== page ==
Many people in Cupertino, a 60,000-person town in the heart of Silicon Valley, are beginning to organize around their overburdened city. They claim the region is struggling with aging infrastructure and booming companies whose effective tax rate is often quite low. Frustrated by traffic and noise, some in Cupertino are trying to put a stop to more development, which they argue brings more congestion on the roads, parking and train system. But Chang says limiting new development would damage the regional economy and that the real solution should be higher taxes on the wealthy and companies such as Apple…

Convincing local politicians to battle Apple is hard, Chang said. He recently proposed that Apple – which is building a massive new campus its own employees nicknamed the Death Star, or more favorably, The Spaceship – should give $100m to improve city infrastructure. To move on the proposal, Chang only needed to get a single vote ‘yes’ among the three other eligible council members. He failed to get that vote…Meanwhile, the mayor of Cupertino plans to keep pushing Apple to contribute more to the town. Apple paid $9.2m in tax revenue to Cupertino in 2012to 2013, which was about 18% of the city’s general fund budget, according to an economic impact report. Coincidentally that was also exactly the same amount CEO Tim Cook was paid in 2014.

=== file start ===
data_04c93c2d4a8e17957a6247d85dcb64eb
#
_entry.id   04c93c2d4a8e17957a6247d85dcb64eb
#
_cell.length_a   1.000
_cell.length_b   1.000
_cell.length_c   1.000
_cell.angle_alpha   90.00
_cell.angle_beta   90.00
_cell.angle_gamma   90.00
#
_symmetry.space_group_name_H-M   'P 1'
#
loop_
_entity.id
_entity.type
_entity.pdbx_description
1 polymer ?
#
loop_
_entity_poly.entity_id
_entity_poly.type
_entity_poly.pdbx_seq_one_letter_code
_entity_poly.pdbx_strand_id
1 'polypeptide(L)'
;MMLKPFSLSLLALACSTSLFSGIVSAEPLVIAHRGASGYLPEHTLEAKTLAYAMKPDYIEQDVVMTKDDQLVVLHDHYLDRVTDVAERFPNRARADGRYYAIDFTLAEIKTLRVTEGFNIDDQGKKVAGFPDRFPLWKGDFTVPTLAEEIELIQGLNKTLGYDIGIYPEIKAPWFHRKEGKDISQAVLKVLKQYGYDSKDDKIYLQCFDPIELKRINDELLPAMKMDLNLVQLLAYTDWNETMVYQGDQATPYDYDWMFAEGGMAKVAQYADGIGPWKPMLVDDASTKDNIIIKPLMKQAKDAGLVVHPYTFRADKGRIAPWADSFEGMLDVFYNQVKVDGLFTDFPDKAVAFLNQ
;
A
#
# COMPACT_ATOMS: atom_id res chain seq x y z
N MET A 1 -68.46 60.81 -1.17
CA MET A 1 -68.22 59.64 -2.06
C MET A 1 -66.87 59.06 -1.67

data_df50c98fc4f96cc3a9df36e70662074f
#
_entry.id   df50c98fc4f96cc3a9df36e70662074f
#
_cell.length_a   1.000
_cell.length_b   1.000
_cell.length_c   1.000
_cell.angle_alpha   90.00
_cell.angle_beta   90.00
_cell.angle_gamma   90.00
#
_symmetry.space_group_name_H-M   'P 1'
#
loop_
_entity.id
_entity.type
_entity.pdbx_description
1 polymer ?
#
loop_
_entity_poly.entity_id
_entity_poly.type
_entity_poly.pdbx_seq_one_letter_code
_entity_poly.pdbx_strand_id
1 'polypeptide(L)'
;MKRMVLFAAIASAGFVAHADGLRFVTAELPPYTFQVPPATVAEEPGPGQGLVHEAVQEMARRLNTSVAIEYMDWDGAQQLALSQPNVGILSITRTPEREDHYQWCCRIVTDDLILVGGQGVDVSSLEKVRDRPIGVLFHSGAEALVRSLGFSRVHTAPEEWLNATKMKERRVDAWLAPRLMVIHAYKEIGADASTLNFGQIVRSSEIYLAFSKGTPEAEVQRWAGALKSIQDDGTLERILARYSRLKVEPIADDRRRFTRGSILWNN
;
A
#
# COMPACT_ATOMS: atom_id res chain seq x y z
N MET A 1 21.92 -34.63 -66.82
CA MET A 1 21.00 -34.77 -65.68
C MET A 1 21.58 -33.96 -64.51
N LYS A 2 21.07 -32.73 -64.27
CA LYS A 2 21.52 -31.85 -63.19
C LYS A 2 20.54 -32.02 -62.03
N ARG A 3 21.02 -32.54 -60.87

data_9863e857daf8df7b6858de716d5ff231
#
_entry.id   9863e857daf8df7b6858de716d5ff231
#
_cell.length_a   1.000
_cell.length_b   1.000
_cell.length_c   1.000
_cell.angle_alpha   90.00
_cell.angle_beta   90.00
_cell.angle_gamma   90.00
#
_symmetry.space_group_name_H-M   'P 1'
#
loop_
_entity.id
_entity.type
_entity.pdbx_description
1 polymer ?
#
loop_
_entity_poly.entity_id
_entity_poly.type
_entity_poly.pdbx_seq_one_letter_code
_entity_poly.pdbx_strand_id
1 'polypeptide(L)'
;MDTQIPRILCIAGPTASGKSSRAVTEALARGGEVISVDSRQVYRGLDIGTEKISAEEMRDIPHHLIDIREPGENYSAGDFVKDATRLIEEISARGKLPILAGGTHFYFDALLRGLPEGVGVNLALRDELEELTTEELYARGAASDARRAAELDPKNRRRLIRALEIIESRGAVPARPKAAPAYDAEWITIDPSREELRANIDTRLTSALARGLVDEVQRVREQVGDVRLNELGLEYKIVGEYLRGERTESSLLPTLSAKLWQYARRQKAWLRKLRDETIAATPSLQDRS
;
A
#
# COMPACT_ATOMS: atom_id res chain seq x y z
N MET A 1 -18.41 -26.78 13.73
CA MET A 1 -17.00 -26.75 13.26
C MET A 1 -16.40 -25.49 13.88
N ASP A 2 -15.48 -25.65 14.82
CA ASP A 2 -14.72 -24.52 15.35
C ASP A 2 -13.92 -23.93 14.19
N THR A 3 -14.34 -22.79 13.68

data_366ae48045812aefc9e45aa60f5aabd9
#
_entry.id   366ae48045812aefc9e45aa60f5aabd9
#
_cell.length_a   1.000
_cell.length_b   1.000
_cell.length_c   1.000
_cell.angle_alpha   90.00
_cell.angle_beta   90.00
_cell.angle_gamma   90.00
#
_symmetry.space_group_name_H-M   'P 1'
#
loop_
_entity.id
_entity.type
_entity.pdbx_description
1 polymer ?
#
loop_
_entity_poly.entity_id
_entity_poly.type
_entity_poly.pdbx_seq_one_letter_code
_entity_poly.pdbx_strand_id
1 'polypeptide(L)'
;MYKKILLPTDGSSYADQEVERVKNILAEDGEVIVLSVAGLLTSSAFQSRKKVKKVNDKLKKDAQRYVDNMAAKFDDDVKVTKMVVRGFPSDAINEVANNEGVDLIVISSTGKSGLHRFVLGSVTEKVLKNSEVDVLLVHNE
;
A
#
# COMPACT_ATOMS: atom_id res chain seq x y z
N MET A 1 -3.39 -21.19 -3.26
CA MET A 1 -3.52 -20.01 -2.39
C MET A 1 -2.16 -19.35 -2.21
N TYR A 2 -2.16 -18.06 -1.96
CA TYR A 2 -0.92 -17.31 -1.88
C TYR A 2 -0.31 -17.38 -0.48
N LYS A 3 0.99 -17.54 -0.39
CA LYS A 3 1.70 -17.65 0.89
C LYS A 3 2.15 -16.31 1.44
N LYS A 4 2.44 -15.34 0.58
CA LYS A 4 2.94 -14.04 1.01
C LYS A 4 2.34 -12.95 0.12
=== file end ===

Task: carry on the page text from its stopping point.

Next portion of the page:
Chang is now working on proposals for a business employer tax that would make companies with more than 100 workers pay $1,000 per employee. Chang argues the employer tax is less regressive than the competing program: a higher sales tax.

Local politicians are often in a tough position in situations like this. Large companies provide prestige and jobs. Many communities would love to have white-collar offices that contribute property taxes and opportunities for local residents. These are such desirable facilities that states and communities race to the bottom in providing tax breaks. (See an example here as well as contrast this to a rural town rejecting a meat processing plant.) Yet, large companies may make heavy use of local services as well as be perceived as sending most of their profits out of the community. So, what do you do when your town needs to pay for roads or the police department or schools and the majority of residents don’t want to pay higher taxes?

I’m guessing that Cupertino has little leverage, particularly if fellow officials and residents are unwilling to go against the big company. Yet, perhaps sustained pressure and some negative publicity might help; one Chicago suburb and its large hospital reached an agreement to help the community meet basic infrastructure needs.

IL legislator drops tax by miles driven plan

Following up on last week’s post, it now appears Illinois will not have a new driving tax anytime soon:

The Illinois Senate president says he will not pursue a proposal to pay for road construction by taxing motorists by the miles they drive.

John Cullerton is a Chicago Democrat. He floated the idea last week because revenue from taxes on gasoline is declining. Cars are more fuel-efficient but they still wear out roads…

Cullerton posted on social media Friday that he intended the plan — which the Executive Committee aired on Wednesday — to spark debate about more efficient ways to fund road-building.

He says he “received a lot of constructive feedback” but will not pursue his plan.

Such a move was likely unpopular but withdrawing the idea doesn’t help the state move closer to the issue: how are roads going to be maintained and improved? Few people like to pay increased costs for infrastructure but they will certainly dislike it if the roads are not in good shape or major repairs cause headaches and future borrowing down the road.